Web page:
Fiscal 2017 enjoyed the ignominious honor of being “that year after the $1.58 Billion Jackpot.” Powerball sales plummeted 31% from $6.4 billion in fiscal 2016 to $4.4 billion in fiscal 2017. Despite this sales deficit, U.S. lotteries managed to keep the Good Ship Lottery afloat.
The U.S. lotteries’ unaudited total traditional game sales only decreased 1% to $71 billion in fiscal 2017, a decline of $800 million, according to La Fleur’s Magazine. This represents 0.4% of the 2017 Real Gross Domestic Product (GDP). Lottery sales cover the period ending June 30. Fiscal 2017 sales are estimated for the Texas Lottery and Michigan Lottery.
Although data was not available for all U.S. lotteries, it is estimated that the industry returned approximately $46 billion in prizes and transferred $23 billion to government.
The Michigan led the industry with an 4% increase in fiscal 2017 sales. Thirty-seven lotteries posted sales declines in fiscal 2017.
The New York Lottery ranked first in gross traditional sales at $7.7 billion. The Massachusetts Lottery ranked first in per capita total sales at $745.
Total FY17 U.S. lottery draw sales decreased 7% to $25.8 billion. Draw game sales represent 36% of the U.S. lotteries’ total traditional FY17 sales, down from 39% in FY16.
The New York Lottery ranked first in FY17 gross draw sales at $3.6 billion. The D.C. Lottery ranked first in FY17 per capita draw sales at $245. Notably, 44 of the 45 U.S. lotteries saw FY17 draw sales decline in fiscal 2017. The popularity of its new Keno game helped Connecticut Lottery deliver a 1% increase in FY17 total draw sales.
In the non-lotto category, sales for the 4-digit numbers game increased 1% to $4.5 billion (while sales fell 1% to $5.5 billion for the 3-digit game). Combined numbers sales exceeded $10 billion. Keno sales rose 3% to $3.9 billion.
In the bloc lotto category, combined FY17 “For Life” sales increased 13% to $431.2 million. Mega Millions’ FY17 sales fell 13% to $2.2 billion. Small bloc lotto sales declined 3% to $103.8 million.
In-state lotto sales were down 2% to $3.7 billion in fiscal 2017.
Total FY17 U.S. instant ticket sales jumped 3% to $45.1 billion, up $1.2 billion over the previous year. Instant ticket sales represented 63% of the U.S. lotteries’ total traditional sales in FY17.
The California Lottery ranked first in FY17 gross instant sales at $4.6 billion. The Massachusetts Lottery ranked first in FY17 per capita instant sales at $517. The Michigan Lottery ranked first with a 13% increase in FY17 instant sales.
In terms of instant sales by price point, the $25+ premium price point recorded a 19% jump in sales, the highest percentage growth rate, followed by a 7% gain for the combination $10/$15 price point. Game sales were flat for the $5/$7 price point. Year-to-year sales declined for the $1, $2 and $3/$4 price points.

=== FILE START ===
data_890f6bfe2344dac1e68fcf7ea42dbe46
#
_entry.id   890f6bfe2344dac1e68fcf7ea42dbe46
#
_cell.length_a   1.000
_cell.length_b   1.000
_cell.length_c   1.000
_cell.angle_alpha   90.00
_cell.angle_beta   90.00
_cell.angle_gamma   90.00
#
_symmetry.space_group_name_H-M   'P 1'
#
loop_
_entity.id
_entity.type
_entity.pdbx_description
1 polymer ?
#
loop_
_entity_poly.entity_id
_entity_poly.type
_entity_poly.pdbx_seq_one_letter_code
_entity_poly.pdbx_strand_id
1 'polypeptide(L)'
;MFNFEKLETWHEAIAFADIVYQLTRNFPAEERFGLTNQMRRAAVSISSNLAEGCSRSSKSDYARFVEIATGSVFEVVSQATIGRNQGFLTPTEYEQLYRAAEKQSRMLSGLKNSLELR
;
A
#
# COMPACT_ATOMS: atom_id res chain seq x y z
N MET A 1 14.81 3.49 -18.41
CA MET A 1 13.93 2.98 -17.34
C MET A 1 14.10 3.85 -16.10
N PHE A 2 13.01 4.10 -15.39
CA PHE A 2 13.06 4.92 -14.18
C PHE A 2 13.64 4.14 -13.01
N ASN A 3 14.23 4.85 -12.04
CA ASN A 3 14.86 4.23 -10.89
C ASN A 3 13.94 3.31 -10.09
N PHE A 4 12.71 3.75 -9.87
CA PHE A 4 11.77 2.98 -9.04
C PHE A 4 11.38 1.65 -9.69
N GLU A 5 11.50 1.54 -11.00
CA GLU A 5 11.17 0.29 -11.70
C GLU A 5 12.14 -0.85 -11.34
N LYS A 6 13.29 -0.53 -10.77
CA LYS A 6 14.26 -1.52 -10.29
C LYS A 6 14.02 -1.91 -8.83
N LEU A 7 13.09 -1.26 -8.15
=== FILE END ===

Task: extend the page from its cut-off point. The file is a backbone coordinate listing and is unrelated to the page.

The $5/$7 category is ranked first with $11.5 billion, which represents 26% of total FY17 instant sales. The $10/$15 category is ranked second with $10.5 billion, which represents 23% in FY17 instant sales. The $20 category is ranked third with $7.8 billion, which represents 17% of total FY17 instant sales.
Twenty-eight U.S. lotteries reported growth in FY17 instant ticket sales. The top three FY17 sales leaders as measured by sales increases were Michigan Lottery (13%), Maryland Lottery (11%) and Florida Lottery (7%). Two U.S. lotteries reported double-digit increases in FY17 instant sales.
U.S. Non-Traditional Sales
La Fleur’s fiscal 2017 report also features the Non-Traditional Products Report. The five U.S. lotteries operating an internet channel had combined $143.4 million in net draw and eInstant sales, up 54% from $93.4 million in fiscal 2016. Kentucky Lottery ranked first with a 1,145% increase to $5.2 million for FY17 internet sales from $0.4 million in fiscal 2016 (partial year).
In fiscal 2017, U.S. lotteries’ net table game totaled $1.15 billion. Revenue from sports betting totaled $46.3 million.
Instant terminal game (ITG) sales totaled $351.4 million, which represented a 36% increase. Touch ITG sales amounted to $33.3 million.
U.S. lotteries’ FY17 combined VLT revenues totaled $6.3 billion, up 3% from $6.1 billion in FY16. There are eight U.S. lotteries operating VLTs. As is this magazine’s policy, VLT revenues are reported separately.
The Maryland Lottery led the nation, with a 19% increase in FY17 VLT net machine income. The opening of the MGM Casino at National Harbor was a big factor. Four U.S. lotteries recorded declines in FY17 VLT net machine income. The New York Lottery ranked number one in FY17 total VLT net machine income at $1.6 billion.
The Canadian lottery industry experienced a 3% decrease in FY17 traditional lottery sales, which fell to C$8.8 billion. Four of the five Canadian lotteries reported declines in FY17 traditional lottery sales.
Lack of big jackpot for the national bloc games was a big contributor to anemic sales. LottoMax sales were down 12% to C$1.9 billion in fiscal 2017 while Lotto 649 sales declined 15% to C$1.4 billion. Spiel sales were down 4% to C$610.3 million.
The introduction of Daily Grand, Canada’s newest multi-provincial lotto, contributed C$107 million for national lotto sales in FY17. (It was sold by four of the five Canadian lotteries in FY17).
OLG ranked first in FY17 gross draw sales at C$2.5 billion. BCLC ranked first in per capita draw sales at C$208.
FY17 instant sales rose 3% to C$2.3 billion. The C$3 category is ranked first with $692.7 million in sales (30%). The C$4 category is ranked second with C$571.2 million in sales (25%). The C$10 category is ranked third (15% of total sales).OLG ranked first in FY17 gross instant sales at C$1.2 billion as well as first in per capita instant sales at C$85.
FY17 Canadian VLT net machine income was flat. It totaled C$1.34 billion.